Keywords: laboratory experiment, school choice, strategy-proofness, cognitive ability, mechanism design
    Date: 2016
  6. By: Johan Vikström (Institute for Fiscal Studies); Geert Ridder (Institute for Fiscal Studies and University of Southern California); Martin Weidner (Institute for Fiscal Studies and cemmap and UCL)
    Abstract: This paper considers identif cation of treatment eff ects on conditional transition probabilities. We show that even under random assignment only the instantaneous average treatment e ffect is point identi fied. Because treated and control units drop out at diff erent rates, randomization only ensures the comparability of treatment and controls at the time of randomization, so that long run average treatment e ffects are not point identifi ed. Instead we derive informative bounds on these average treatment e ffects. Our bounds do not impose (semi)parametric restrictions, as e.g. proportional hazards. We also explore various assumptions such as monotone treatment response, common shocks and positively correlated outcomes that tighten the bounds.
    Keywords: Partial identification, duration model, randomized experiment, treatment effect
    JEL: C14 C41
    Date: 2016–04–22
  7. By: Claudia Keser; Gerrit Kimpel; Andreas Oestreicher
    Abstract: In this paper we look into the probability that, given the choice, corporate groups would opt for taxation on a consolidated basis. We further consider what effects separate accounting and taxation on a consolidated basis (formula apportionment) might have on the location of investments and exploitation of remaining leeway for profit shifting. To this end, we present an experimental framework that captures the most relevant aspects of theses decision for EU multinationals. In a controlled laboratory experiment we use a basic 2-by-2 treatment design with two levels of tax-rate differential between two investment locations and two different remuneration functions allowing the participants to act as owners or managers of a company. In addition, we control for the way in which information on possible extra costs associated with profit shifting is presented to participants. Our results show that taxation using formula apportionment, while being a viable alternative, does not emerge as the preferred regime. In both separate accounting and formula apportionment, the allocation of production factors depends on the tax-rate differential. Higher tax rates lead to lower amounts of investment, in particular if formula apportionment (CCCTB) is used. Moreover, profit shifts to companies not eligible for consolidation (i.e., companies not resident in the EU) are significantly higher under formula apportionment than under separate accounting. We do not observe significant differences in the behavior of managers and owners. However, the form in which information is provided on possible extra costs has an impact on the extent of profits shifted to low tax countries.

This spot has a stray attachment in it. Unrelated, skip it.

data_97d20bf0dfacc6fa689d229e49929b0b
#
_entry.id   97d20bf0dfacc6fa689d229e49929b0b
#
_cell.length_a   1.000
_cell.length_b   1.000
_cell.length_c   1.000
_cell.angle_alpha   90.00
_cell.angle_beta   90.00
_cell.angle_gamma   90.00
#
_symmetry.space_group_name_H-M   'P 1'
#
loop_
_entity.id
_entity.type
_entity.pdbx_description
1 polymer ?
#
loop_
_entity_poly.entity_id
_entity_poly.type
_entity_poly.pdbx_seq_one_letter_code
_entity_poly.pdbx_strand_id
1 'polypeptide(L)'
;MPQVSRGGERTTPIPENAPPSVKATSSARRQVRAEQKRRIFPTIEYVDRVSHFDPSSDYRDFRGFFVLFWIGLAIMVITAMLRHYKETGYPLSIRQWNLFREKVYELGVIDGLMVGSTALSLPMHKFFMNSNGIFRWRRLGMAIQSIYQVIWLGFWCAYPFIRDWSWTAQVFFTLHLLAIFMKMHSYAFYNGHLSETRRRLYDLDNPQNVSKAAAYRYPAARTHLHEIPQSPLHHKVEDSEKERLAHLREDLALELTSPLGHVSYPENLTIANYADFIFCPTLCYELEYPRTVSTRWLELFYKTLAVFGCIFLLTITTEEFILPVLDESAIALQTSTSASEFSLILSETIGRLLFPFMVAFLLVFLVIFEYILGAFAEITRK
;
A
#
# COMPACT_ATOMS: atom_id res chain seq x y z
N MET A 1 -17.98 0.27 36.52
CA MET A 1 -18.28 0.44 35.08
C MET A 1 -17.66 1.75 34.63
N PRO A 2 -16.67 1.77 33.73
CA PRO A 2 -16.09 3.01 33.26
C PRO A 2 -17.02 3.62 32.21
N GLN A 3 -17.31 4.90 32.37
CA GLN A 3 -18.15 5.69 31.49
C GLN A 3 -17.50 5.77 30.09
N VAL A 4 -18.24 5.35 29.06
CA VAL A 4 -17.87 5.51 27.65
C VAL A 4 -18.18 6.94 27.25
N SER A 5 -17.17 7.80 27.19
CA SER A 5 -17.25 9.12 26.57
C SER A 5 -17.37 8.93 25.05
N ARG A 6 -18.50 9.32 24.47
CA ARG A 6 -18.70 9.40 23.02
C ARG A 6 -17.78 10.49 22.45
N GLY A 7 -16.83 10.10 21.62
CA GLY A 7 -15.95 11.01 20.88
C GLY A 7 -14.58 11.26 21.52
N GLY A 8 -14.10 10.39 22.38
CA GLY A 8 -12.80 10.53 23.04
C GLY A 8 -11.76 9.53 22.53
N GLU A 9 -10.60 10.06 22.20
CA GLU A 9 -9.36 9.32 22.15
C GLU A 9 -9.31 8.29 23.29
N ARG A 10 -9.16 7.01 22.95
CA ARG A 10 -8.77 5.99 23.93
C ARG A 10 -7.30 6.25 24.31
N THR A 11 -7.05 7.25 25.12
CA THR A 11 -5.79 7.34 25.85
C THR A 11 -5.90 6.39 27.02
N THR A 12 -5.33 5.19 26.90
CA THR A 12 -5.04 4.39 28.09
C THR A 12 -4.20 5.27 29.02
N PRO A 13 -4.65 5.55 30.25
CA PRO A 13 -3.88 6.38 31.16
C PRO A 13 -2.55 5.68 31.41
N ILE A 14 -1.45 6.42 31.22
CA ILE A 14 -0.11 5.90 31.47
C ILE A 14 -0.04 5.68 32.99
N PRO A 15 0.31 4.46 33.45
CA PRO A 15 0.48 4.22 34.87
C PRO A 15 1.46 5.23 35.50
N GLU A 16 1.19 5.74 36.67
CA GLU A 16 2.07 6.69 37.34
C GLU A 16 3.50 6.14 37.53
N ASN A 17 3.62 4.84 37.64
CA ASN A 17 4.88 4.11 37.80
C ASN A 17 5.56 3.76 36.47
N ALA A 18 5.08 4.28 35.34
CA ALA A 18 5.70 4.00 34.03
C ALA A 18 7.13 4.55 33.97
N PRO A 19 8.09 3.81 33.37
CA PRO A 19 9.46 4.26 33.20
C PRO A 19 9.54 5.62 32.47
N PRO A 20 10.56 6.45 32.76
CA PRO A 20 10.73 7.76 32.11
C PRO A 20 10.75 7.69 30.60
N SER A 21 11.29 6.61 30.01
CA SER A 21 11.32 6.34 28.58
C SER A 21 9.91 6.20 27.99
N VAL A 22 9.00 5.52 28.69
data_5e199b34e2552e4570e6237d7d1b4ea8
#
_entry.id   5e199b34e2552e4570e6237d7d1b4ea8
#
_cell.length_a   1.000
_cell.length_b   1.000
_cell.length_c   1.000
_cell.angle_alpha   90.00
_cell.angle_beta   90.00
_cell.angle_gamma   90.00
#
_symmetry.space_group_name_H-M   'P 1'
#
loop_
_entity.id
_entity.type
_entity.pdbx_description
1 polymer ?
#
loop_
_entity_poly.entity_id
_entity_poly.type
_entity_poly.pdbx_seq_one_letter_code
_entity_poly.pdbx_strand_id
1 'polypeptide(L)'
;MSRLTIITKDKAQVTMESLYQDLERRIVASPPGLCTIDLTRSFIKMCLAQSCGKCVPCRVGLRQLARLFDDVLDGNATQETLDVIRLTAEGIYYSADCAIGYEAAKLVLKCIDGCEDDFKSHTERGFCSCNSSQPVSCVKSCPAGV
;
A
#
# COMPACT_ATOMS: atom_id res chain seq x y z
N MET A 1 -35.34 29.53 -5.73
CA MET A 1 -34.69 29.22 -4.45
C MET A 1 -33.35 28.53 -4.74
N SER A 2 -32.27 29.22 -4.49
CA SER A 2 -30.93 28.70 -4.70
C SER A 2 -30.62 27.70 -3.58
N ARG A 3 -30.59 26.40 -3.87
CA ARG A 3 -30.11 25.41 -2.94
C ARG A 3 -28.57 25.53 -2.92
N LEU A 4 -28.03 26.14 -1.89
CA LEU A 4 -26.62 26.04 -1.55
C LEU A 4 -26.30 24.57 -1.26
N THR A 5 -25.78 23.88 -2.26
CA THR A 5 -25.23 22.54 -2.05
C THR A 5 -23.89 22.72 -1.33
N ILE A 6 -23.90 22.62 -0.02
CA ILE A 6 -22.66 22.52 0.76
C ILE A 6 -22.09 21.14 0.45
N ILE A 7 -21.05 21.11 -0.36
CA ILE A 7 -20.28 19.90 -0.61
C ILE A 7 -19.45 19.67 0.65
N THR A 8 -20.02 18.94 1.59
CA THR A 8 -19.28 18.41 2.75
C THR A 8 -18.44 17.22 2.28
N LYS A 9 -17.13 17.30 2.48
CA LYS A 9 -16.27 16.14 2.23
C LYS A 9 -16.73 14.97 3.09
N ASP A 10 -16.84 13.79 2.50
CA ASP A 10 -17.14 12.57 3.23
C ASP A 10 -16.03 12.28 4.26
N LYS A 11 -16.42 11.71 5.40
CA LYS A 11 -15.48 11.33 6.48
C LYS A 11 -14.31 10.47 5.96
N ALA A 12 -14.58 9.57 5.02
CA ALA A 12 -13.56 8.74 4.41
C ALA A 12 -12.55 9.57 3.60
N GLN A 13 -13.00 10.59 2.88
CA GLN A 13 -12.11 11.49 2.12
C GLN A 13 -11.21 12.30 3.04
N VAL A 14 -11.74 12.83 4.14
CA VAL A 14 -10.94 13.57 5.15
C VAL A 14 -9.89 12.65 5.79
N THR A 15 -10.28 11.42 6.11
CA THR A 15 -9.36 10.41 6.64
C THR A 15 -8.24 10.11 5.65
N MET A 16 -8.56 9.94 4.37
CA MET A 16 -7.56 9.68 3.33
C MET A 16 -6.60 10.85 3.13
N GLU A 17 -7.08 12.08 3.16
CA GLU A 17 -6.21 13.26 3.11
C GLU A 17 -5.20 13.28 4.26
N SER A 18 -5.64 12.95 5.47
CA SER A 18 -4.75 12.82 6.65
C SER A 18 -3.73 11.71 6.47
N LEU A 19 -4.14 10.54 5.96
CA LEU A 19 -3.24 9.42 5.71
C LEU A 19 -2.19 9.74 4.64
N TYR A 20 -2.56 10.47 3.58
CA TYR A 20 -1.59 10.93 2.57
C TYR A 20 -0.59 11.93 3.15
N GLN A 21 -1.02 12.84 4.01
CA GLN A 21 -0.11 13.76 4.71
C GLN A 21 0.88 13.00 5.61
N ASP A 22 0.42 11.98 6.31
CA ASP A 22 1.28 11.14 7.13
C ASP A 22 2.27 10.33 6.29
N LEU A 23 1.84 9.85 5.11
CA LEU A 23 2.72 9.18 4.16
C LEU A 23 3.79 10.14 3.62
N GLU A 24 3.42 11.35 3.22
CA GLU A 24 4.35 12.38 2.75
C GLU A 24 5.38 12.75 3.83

Keywords: International Company Taxation; Separate Accounting; Formula Apportionment; Transfer Pricing; Experimental Economics,
    JEL: C91 H25 M41
    Date: 2016–06–06
  8. By: Sauter, Philipp; Hermann, Daniel; Musshoff, Oliver
    Keywords: Agricultural and Food Policy, Environmental Economics and Policy,
    Date: 2016–02
  9. By: Astebro , Thomas B; Hoos, Florian
    Abstract: We study the impact of a new nationally advertised six-month intensive training program to encourage leadership in social entrepreneurship among youth. Program costs were on the order of 12,000 euros per participant. We conduct a randomized field experiment where 50 applicants were randomly allocated to the program and 50 similar applicants were rejected. Despite large training efforts we find no robust treatment effects on leadership motivation, leadership style, social entrepreneurial aspirations and intentions, skills, sustainable behaviour, entrepreneurial actions and venture progression. Those that had made more progress on their venture prior to the start of the program were more likely to make progress afterwards, irrespective of treatment. There were also large Hawthorne effects. Those having the highest expectations before selection to treatment, as measured by their self-ratings on a battery of scores, experienced the biggest drop across all scores after selection, irrespective of treatment. Training people to become entrepreneurs seems to be difficult and costly.